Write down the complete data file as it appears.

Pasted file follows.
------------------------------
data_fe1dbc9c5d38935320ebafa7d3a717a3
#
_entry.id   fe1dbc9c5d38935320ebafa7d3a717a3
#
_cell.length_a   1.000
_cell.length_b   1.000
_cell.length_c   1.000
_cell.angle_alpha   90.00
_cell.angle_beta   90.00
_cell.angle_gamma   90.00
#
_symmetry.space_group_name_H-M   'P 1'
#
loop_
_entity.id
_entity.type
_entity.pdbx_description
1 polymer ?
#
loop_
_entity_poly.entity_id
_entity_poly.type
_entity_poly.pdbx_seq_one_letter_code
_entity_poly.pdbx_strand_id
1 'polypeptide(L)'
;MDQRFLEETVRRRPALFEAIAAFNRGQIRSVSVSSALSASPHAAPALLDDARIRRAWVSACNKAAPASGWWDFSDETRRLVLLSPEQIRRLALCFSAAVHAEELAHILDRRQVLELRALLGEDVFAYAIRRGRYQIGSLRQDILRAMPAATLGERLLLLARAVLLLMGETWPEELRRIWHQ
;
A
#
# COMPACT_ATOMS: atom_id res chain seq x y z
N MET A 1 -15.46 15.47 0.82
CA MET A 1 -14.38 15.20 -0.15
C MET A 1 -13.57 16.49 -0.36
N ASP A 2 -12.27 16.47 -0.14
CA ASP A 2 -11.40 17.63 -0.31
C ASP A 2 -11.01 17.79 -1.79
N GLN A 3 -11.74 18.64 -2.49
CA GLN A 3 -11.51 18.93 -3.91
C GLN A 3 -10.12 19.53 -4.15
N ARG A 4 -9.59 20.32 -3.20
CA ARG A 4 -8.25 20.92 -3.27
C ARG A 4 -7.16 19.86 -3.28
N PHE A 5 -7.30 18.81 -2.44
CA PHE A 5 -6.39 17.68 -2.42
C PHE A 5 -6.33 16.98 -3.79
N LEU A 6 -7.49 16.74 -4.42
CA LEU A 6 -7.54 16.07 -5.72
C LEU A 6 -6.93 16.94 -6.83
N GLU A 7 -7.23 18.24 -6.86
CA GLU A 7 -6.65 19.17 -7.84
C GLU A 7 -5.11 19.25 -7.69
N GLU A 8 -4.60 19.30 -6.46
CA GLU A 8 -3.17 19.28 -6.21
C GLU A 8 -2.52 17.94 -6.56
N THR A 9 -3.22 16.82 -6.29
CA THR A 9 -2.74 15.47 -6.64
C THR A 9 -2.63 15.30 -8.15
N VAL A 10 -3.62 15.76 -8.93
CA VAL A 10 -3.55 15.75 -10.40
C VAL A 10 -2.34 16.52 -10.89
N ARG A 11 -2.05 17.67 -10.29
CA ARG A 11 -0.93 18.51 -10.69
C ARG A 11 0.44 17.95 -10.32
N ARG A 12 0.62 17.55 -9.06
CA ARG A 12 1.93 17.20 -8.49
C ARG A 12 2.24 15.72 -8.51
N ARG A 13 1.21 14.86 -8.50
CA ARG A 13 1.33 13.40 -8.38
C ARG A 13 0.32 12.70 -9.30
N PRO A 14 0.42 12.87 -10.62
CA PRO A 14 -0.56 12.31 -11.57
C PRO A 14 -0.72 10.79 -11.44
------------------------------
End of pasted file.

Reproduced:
data_fe1dbc9c5d38935320ebafa7d3a717a3
#
_entry.id   fe1dbc9c5d38935320ebafa7d3a717a3
#
_cell.length_a   1.000
_cell.length_b   1.000
_cell.length_c   1.000
_cell.angle_alpha   90.00
_cell.angle_beta   90.00
_cell.angle_gamma   90.00
#
_symmetry.space_group_name_H-M   'P 1'
#
loop_
_entity.id
_entity.type
_entity.pdbx_description
1 polymer ?
#
loop_
_entity_poly.entity_id
_entity_poly.type
_entity_poly.pdbx_seq_one_letter_code
_entity_poly.pdbx_strand_id
1 'polypeptide(L)'
;MDQRFLEETVRRRPALFEAIAAFNRGQIRSVSVSSALSASPHAAPALLDDARIRRAWVSACNKAAPASGWWDFSDETRRLVLLSPEQIRRLALCFSAAVHAEELAHILDRRQVLELRALLGEDVFAYAIRRGRYQIGSLRQDILRAMPAATLGERLLLLARAVLLLMGETWPEELRRIWHQ
;
A
#
# COMPACT_ATOMS: atom_id res chain seq x y z
N MET A 1 -15.46 15.47 0.82
CA MET A 1 -14.38 15.20 -0.15
C MET A 1 -13.57 16.49 -0.36
N ASP A 2 -12.27 16.47 -0.14
CA ASP A 2 -11.40 17.63 -0.31
C ASP A 2 -11.01 17.79 -1.79
N GLN A 3 -11.74 18.64 -2.49
CA GLN A 3 -11.51 18.93 -3.91
C GLN A 3 -10.12 19.53 -4.15
N ARG A 4 -9.59 20.32 -3.20
CA ARG A 4 -8.25 20.92 -3.27
C ARG A 4 -7.16 19.86 -3.28
N PHE A 5 -7.30 18.81 -2.44
CA PHE A 5 -6.39 17.68 -2.42
C PHE A 5 -6.33 16.98 -3.79
N LEU A 6 -7.49 16.74 -4.42
CA LEU A 6 -7.54 16.07 -5.72
C LEU A 6 -6.93 16.94 -6.83
N GLU A 7 -7.23 18.24 -6.86
CA GLU A 7 -6.65 19.17 -7.84
C GLU A 7 -5.11 19.25 -7.69
N GLU A 8 -4.60 19.30 -6.46
CA GLU A 8 -3.17 19.28 -6.21
C GLU A 8 -2.52 17.94 -6.56
N THR A 9 -3.22 16.82 -6.29
CA THR A 9 -2.74 15.47 -6.64
C THR A 9 -2.63 15.30 -8.15
N VAL A 10 -3.62 15.76 -8.93
CA VAL A 10 -3.55 15.75 -10.40
C VAL A 10 -2.34 16.52 -10.89
N ARG A 11 -2.05 17.67 -10.29
CA ARG A 11 -0.93 18.51 -10.69
C ARG A 11 0.44 17.95 -10.32
N ARG A 12 0.62 17.55 -9.06
CA ARG A 12 1.93 17.20 -8.49
C ARG A 12 2.24 15.72 -8.51
N ARG A 13 1.21 14.86 -8.50
CA ARG A 13 1.33 13.40 -8.38
C ARG A 13 0.32 12.70 -9.30
N PRO A 14 0.42 12.87 -10.62
CA PRO A 14 -0.56 12.31 -11.57
C PRO A 14 -0.72 10.79 -11.44